This series of papers seeks to inform a fresh start for housing delivery in London. They capture the discussions from four high-level roundtables which brought together academics, policymakers, planners and civil society organisations to identify areas of consensus and develop bold proposals for the next mayoral term.
The Capital Homes papers explore four interlinked issues:
- Trust, design and community Engagement
- Land and planning
- Tenure and affordability
- Finance and delivery
London’s housing challenges
Building more homes is vital to addressing London’s housing challenges. For years, supply has fallen below need, contributing to a growing affordability crisis, as housing costs have risen faster than incomes. Over time, this has created a particular challenge for low to middle income Londoners, squeezing living standards and contributing to poverty in the capital.
While there is consensus around the need to build more homes, this has not translated into delivery levels that meet current targets, let alone those set in the new Draft London Plan.
In the long run, we believe that delivering more homes will improve affordability in the capital. However, this isn’t a quick fix and driving down prices won’t happen overnight. As such, delivery must be focused on providing sub-market products which can ease immediate affordability challenges for Londoners.
A growing affordability challenge
Historically, housing in London has been more expensive than the rest of the UK. However, in recent years, the affordability gap has widened. In 2018, house prices in London were 13 times the median gross annual earnings compared to an average of eight times in the rest of England; this has risen from 8.4 in London and 7.1 in England in 2007.
Housing costs contributing to poverty and a strain on living standard
Before housing costs, the median weekly income in London is the second highest in the UK, but after considering housing costs it falls below the UK average. High housing costs put a strain on many Londoners. In 2015/16 rent for a two-bedroomed flat in inner London cost an average of 78 per cent of gross monthly earnings, and more than half of Londoners living in poverty were living in a working family (58 per cent).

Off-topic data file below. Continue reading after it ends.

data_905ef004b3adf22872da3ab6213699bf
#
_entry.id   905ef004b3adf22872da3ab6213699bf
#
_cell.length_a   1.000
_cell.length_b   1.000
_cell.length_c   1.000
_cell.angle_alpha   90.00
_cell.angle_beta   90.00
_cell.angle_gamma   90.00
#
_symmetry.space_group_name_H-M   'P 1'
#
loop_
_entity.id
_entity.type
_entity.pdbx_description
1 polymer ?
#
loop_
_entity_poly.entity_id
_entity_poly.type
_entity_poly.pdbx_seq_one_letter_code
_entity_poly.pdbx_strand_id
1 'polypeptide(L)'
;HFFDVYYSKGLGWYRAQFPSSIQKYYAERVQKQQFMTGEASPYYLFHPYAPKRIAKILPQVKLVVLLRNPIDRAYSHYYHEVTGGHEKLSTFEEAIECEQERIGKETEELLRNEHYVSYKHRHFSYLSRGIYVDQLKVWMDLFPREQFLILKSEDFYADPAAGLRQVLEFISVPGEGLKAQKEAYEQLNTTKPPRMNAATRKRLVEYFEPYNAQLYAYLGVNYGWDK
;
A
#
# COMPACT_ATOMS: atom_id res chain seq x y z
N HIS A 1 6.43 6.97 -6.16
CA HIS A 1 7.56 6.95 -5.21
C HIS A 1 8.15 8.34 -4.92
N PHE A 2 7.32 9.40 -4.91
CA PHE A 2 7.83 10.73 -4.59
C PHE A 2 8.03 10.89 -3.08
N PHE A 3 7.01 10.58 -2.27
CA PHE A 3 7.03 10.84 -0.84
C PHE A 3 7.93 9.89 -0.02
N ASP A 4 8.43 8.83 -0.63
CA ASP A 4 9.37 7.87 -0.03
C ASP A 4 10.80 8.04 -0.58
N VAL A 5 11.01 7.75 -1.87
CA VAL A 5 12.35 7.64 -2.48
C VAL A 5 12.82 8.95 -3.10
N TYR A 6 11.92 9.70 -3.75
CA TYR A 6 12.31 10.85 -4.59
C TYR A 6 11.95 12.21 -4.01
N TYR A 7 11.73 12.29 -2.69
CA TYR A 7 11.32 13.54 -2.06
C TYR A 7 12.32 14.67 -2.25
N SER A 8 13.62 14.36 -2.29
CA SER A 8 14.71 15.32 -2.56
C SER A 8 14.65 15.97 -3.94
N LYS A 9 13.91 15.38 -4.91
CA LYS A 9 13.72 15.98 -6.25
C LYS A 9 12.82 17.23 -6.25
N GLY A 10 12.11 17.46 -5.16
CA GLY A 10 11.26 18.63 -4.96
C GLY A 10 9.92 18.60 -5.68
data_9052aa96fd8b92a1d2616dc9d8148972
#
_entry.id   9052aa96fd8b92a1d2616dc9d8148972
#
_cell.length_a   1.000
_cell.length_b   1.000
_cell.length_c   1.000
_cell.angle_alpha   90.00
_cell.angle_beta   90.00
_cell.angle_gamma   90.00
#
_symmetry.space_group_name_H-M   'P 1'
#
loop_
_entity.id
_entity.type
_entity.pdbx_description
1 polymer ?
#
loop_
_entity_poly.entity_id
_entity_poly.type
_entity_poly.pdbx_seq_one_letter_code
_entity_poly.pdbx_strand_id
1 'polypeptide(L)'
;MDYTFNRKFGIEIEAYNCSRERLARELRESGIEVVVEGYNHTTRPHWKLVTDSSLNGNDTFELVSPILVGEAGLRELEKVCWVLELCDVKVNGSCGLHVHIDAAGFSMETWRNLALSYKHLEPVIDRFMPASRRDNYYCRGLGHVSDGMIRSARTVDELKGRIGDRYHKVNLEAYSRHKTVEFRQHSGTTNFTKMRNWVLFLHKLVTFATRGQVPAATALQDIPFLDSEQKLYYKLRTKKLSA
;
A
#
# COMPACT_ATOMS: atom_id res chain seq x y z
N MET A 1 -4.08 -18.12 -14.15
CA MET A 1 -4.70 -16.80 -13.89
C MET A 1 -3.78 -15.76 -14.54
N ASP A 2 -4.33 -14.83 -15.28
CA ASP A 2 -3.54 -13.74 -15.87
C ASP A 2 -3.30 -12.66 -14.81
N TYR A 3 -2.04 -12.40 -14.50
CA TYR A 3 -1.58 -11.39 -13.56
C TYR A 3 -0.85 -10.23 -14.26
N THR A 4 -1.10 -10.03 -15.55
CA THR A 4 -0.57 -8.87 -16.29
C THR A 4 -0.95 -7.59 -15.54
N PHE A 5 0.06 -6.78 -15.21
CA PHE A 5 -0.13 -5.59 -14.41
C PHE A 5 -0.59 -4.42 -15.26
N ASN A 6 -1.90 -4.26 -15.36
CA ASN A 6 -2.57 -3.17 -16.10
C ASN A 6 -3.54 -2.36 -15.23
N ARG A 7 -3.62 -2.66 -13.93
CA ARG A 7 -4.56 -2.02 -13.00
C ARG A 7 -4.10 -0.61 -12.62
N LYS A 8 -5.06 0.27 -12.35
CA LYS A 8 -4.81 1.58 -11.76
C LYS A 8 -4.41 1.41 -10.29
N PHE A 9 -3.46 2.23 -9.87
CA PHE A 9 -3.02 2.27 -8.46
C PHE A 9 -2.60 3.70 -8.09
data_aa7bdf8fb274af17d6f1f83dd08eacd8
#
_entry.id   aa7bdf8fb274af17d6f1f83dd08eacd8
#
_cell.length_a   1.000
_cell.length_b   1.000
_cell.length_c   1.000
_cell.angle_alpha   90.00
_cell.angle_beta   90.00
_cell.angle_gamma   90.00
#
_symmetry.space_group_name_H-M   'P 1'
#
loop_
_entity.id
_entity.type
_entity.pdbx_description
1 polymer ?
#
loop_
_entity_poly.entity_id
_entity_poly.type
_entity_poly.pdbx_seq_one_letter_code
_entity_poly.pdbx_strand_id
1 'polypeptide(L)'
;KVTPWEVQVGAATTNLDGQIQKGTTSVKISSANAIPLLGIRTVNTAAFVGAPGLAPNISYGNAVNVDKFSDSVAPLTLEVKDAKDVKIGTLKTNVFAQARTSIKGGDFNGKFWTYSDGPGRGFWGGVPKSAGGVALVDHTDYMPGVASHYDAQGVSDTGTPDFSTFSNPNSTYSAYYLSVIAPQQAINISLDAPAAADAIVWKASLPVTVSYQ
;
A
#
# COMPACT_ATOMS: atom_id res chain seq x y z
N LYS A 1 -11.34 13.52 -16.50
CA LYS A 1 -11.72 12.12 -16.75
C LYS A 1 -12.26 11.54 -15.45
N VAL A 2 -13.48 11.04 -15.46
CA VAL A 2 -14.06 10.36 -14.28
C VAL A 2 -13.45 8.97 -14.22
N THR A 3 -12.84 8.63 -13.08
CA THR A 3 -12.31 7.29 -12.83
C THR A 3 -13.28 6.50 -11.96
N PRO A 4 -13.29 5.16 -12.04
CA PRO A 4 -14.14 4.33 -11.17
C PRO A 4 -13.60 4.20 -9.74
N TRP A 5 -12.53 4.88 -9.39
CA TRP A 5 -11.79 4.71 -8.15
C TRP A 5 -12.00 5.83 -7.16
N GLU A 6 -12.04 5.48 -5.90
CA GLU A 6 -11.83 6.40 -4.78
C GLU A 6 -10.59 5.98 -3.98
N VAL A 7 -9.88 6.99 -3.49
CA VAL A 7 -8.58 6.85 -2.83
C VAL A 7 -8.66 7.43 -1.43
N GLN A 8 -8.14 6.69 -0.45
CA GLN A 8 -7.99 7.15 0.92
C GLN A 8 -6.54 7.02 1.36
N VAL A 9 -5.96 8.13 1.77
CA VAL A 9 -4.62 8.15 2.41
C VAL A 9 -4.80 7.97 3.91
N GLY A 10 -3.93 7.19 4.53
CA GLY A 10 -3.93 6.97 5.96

The Mayor’s delivery targets are ambitious but demonstrate some of the challenges
To address issues with supply, and the knock-on impact on affordability, the Mayor has set a target of building 65,000 new homes a year in the capital over the next ten years. However, just 40,000 new homes were built in 2017 – the highest number in recent decades – and 35,000 in 2018. These levels of house building fall short of what is needed and building these numbers of homes, while also creating and sustaining successful places, will require significant changes, particularly in outer London.
But it’s not just about increasing supply, the delivery of sub-market housing is key…
In 2018/19 affordable housing starts were at 14,544 – their highest level since 2010/11 (14,544). However, this still sits at the lower end of the Mayor’s affordable home target of between 14,500-19,000 starts a year.
Furthermore, almost half of London’s need is for social rent, but only 14 per cent of all home starts so far in this mayoral term are for social rented homes, demonstrating the challenges of providing the homes Londoners need across all tenures.